Risks associated with cryopreservation: a survey of assisted conception units in the UK and Ireland.

TitleRisks associated with cryopreservation: a survey of assisted conception units in the UK and Ireland.
Publication TypeJournal Article
Year of Publication2008
AuthorsTomlinson M, Morroll D
JournalHum Fertil (Camb)
Pagination33 - 42
Date PublishedMar
Accession Number18320438
KeywordsAccidents, Occupational, Cryopreservation, Embryology, Equipment Contamination, Equipment Failure, Female, Fertilization in Vitro, Great Britain, Humans, Ireland, Male, Nitrogen, Questionnaires, Risk Assessment, Semen Preservation, Specimen Handling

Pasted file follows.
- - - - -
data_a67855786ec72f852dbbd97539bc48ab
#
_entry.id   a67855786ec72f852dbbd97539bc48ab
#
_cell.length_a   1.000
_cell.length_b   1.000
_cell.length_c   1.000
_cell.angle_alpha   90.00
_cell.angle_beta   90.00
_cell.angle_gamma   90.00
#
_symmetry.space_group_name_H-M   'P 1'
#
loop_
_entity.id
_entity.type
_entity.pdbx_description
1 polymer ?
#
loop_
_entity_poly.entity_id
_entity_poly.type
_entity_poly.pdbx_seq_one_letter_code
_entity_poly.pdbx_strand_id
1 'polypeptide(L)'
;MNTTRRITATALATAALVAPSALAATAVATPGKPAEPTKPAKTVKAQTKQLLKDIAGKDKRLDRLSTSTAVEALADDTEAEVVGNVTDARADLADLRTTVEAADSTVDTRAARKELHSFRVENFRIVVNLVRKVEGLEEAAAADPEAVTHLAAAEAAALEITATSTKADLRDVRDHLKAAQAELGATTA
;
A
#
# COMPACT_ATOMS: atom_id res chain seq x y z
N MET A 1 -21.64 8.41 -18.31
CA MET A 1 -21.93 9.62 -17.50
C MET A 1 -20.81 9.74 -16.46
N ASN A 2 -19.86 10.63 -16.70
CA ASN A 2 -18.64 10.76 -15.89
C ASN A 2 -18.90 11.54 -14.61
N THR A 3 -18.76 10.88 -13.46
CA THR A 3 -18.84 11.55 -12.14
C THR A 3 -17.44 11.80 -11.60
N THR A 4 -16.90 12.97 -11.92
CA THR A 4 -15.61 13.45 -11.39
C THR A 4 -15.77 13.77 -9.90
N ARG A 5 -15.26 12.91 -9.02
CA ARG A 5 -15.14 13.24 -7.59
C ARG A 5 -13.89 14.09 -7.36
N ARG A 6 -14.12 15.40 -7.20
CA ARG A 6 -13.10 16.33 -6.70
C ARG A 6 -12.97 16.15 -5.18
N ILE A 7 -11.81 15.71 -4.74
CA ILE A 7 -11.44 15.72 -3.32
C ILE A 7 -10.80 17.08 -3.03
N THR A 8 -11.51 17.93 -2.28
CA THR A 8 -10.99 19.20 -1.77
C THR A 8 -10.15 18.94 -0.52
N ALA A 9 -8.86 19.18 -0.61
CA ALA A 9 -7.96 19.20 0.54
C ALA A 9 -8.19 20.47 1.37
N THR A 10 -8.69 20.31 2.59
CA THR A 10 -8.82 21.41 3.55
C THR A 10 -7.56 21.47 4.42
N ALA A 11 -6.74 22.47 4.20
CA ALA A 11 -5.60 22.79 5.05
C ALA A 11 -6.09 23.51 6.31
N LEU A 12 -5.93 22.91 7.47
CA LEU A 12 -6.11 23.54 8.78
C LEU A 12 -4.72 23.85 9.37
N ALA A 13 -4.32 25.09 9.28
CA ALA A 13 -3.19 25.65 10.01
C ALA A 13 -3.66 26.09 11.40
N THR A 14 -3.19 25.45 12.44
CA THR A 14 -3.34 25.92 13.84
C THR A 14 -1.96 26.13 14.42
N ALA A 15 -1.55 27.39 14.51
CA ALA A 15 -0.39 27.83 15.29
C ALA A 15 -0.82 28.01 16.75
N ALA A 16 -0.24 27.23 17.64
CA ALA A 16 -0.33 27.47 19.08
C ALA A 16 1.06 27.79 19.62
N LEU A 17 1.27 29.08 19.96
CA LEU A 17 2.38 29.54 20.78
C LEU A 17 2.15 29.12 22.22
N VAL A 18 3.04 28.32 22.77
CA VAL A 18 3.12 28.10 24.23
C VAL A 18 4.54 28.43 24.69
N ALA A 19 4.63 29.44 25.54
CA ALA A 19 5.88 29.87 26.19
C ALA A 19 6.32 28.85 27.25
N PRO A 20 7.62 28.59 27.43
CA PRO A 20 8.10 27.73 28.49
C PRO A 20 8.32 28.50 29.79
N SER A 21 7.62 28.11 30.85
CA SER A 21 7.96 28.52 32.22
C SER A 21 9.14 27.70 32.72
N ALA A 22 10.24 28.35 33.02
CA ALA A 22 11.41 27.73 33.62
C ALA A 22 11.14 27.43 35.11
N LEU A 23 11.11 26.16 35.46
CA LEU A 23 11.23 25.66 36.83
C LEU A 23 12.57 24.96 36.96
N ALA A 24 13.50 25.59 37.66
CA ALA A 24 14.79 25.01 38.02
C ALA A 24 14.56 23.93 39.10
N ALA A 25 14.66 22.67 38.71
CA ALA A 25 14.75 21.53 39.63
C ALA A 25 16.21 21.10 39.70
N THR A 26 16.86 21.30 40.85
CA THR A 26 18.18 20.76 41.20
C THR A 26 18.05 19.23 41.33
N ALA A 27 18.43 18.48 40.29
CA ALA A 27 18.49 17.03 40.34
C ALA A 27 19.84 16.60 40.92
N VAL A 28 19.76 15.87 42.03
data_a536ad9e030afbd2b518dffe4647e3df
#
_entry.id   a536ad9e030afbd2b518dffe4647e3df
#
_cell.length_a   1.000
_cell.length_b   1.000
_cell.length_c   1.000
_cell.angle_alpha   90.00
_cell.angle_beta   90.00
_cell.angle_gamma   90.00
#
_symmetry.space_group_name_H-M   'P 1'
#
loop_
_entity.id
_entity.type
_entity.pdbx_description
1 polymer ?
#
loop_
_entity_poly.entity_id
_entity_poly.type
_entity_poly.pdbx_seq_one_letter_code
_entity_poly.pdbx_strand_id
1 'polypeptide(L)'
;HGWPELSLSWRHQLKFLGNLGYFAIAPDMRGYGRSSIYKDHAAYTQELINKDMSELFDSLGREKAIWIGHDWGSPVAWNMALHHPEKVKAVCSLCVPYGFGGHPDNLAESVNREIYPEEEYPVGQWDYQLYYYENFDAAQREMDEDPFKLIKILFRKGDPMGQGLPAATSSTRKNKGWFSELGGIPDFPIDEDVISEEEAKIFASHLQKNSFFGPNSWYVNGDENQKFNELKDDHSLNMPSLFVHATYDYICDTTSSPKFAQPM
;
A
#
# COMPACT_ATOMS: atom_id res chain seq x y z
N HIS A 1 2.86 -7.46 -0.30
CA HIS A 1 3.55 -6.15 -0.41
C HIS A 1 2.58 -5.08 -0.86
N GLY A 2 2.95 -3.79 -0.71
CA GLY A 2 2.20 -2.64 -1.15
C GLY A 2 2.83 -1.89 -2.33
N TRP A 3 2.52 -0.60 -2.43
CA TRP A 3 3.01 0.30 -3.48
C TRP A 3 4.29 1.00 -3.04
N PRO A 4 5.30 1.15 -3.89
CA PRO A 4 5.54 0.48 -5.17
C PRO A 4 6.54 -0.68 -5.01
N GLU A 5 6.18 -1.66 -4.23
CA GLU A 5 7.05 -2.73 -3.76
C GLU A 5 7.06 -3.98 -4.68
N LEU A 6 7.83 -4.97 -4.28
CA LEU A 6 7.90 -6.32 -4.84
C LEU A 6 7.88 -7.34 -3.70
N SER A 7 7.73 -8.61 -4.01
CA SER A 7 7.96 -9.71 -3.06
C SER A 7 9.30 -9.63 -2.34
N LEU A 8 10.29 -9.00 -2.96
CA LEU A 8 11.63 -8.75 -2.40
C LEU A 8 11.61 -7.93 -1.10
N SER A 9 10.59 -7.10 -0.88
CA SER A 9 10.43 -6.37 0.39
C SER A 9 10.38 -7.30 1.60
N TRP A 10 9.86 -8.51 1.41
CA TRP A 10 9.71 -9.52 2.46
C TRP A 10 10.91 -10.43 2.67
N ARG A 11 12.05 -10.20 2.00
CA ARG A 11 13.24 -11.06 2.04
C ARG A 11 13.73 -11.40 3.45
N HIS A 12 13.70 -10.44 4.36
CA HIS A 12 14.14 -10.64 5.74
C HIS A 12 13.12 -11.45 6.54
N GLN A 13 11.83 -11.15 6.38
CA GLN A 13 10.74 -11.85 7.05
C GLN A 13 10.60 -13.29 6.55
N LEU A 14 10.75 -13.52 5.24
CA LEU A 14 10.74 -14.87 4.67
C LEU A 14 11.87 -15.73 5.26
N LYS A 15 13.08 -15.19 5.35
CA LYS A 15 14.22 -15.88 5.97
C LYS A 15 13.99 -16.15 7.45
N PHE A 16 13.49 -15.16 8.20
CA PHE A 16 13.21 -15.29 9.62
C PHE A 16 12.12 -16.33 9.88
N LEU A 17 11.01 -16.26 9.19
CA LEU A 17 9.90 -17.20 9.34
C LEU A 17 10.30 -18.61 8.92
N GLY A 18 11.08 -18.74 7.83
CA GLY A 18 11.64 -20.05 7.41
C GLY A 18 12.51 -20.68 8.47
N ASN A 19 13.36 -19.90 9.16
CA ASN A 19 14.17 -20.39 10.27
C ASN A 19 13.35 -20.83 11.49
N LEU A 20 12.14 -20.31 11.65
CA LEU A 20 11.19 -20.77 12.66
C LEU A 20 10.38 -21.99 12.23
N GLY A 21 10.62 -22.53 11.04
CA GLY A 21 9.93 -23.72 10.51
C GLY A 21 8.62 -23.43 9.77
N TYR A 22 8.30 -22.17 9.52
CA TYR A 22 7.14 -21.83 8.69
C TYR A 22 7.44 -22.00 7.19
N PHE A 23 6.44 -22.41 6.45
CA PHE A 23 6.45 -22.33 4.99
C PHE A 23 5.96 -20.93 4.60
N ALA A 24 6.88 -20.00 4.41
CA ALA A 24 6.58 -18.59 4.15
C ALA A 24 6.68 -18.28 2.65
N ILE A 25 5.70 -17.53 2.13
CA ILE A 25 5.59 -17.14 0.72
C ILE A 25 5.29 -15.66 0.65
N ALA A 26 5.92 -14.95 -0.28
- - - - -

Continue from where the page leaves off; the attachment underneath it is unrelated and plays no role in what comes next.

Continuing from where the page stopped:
A number of recent, high-profile incidents involving loss or damage to cryopreserved material held in IVF units or sperm storage centres have highlighted the need for centres to carefully review their cryostorage practice and take action. Critical disasters involving lost or damaged patient material, although high profile, are still thought to be rare, and there has been concern that we should ensure that any response is proportionate to risk. However, as no regulators, manufacturers or similar professional disciplines have collected information in the long term, our knowledge of the true incidence of such adverse events is extremely poor. Recognizing the need for some solid data, the UK Association of Clinical Embryologists (ACE) conducted a survey on the subject, at its joint meeting with the Association of Irish Clinical Embryologists (ICE) (January, 2006). Questions were asked in relation to the risk of: injury to personnel; and potential loss of and potential damage to stored material. The number of serious and not so serious adverse events/situations relating to both staff and sample safety are discussed in detail. The incidence of problems was certainly higher than we had imagined; the lack of general training and awareness amongst our staff is a serious cause for concern, and appears to leave the industry vulnerable. Moreover, the survey highlighted the need for a coordinated approach to the collection of more detailed information both prospectively and retrospectively. Regulators, manufacturers, allied professional bodies and, more importantly, centres should be encouraged to share both recent and historic data relating to adverse events, in order that accurate risk assessments can be made in future.

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